A toothless dwarf dolphin (Odontoceti: Xenorophidae) points to explosive feeding diversification of modern whales (Neoceti)

It is reported that a new fossil odontocete from the Oligocene of South Carolina that possesses adaptations for suction feeding: toothlessness and a shortened rostrum (brevirostry) and is the earliest obligate suction feeder within the Odontoceti.

A new odontocete (toothed cetacean) from the Early Miocene of Peru expands the morphological disparity of extinct heterodont dolphins

With its large size, robust rostrum and unusual dental morphology, and the absence of conspicuous tooth wear, Inticetus increases the morphological and ecological disparity of Late Oligocene–Early Miocene heterodont odontocetes.

Skull ontogeny and modularity in two species of Lagenorhynchus: Morphological and ecological implications

3D‐anatomical landmarks used to study the skull ontogeny of two closely related species suggest a functional importance of directional asymmetry from the beginning of postnatal life.

A New Beaked Whale (Odontoceti, Ziphiidae) from the Middle Miocene of Peru

Several morphological traits observed in Nazcacetus, including the reduction of teeth, the small temporal fossa, and the large hamular process, suggest that this taxon possessed the suction feeding capacities of Recent ziphiids, a specialization possibly related to the exploitation by the early ziphiid of a new ecological niche.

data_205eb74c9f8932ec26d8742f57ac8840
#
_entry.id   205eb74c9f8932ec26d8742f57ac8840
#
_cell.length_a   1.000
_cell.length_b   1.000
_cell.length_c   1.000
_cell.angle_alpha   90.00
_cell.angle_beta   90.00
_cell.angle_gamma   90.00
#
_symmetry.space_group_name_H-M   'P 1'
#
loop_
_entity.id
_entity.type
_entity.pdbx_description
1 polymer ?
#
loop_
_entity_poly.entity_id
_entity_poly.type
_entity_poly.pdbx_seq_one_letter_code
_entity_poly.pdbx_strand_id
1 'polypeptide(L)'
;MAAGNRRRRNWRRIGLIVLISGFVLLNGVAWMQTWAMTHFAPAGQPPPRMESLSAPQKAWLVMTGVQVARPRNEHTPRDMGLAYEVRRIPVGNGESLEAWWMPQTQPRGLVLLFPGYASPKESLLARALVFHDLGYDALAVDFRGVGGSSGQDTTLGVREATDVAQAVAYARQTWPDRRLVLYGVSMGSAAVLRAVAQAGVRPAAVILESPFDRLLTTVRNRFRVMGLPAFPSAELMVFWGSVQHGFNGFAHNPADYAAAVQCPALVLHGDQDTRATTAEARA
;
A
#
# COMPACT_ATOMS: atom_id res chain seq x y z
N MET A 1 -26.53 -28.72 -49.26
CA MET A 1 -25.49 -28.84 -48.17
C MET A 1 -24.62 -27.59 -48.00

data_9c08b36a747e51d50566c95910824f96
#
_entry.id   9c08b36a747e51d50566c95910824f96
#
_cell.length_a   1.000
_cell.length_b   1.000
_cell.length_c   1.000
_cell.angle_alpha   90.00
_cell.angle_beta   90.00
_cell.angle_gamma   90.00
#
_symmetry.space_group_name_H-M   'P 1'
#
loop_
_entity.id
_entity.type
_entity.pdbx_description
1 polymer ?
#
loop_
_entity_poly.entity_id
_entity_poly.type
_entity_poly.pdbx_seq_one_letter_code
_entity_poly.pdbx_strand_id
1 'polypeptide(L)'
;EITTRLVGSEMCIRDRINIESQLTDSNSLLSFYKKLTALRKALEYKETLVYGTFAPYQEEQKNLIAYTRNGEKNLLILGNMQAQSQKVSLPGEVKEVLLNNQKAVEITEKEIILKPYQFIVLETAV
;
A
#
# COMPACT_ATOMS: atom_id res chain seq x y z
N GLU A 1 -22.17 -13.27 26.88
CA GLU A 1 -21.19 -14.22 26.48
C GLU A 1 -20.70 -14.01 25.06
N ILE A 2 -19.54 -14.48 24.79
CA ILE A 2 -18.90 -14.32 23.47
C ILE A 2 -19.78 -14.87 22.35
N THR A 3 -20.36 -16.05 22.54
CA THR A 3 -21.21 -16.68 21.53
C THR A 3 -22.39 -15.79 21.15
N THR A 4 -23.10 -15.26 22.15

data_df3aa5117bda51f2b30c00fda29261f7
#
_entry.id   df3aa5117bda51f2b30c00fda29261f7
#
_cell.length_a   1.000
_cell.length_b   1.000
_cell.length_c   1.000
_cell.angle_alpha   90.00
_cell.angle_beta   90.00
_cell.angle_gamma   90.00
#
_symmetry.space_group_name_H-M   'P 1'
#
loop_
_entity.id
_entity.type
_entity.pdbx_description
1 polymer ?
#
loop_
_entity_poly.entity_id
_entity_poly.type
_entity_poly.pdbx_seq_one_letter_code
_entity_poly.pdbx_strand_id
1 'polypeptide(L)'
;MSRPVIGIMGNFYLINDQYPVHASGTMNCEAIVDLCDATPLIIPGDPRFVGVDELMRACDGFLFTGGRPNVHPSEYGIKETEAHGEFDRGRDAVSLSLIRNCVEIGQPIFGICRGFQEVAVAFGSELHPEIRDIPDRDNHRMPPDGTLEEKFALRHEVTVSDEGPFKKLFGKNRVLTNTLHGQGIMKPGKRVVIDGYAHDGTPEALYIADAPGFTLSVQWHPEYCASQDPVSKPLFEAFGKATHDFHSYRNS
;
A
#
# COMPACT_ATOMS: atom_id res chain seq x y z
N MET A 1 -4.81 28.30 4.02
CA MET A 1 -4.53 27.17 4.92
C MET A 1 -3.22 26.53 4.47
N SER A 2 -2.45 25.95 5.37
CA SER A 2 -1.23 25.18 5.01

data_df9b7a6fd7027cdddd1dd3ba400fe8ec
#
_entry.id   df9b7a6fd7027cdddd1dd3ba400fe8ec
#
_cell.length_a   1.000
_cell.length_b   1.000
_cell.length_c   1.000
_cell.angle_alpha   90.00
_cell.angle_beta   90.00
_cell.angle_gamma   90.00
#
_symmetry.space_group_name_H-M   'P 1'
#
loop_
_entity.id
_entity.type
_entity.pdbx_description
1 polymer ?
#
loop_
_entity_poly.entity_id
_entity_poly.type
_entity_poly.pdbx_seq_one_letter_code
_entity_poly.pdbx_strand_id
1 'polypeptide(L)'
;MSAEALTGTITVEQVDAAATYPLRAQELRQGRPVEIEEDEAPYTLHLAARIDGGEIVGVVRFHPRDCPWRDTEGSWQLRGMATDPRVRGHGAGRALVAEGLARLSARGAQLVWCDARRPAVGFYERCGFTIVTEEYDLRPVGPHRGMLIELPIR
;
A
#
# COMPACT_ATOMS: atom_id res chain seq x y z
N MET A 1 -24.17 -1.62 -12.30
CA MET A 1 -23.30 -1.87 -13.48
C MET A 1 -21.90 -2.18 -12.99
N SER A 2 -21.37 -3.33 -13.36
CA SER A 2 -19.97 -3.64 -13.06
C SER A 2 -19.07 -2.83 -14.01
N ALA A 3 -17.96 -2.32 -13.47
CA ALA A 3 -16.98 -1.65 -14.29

Can Odontocetes Debilitate Prey with Sound?

The hypothesis is presented that some odontocetes may debilitate prey by use of brief intense sounds, and the forehead sound-beaming anatomy is postulated to allow prey debilitation.

Functional Morphology of the Sperm Whale (Physeter macrocephalus) Tongue, with Reference to Suction Feeding

Abstract Gross and microscopic examination of the tongue and hyolingual apparatus of the sperm whale (Physeter macrocephalus) revealed numerous dis-tinct differences from those of other toothed

Quantitative anatomical observations on the skeletal and muscular systems of four species of Antarctic seals.

There are several reports in the literature describing the form of bones and muscles in seals (Murie, 1872, 1874; Miller, 1888; Turner, 1888; Howell, 1929). In recent years research activity in and

Form, Function, and Anatomy of Dorudon Atrox (Mammalia, Cetacea): An Archaeocete from the Middle to Late Eocene of Egypt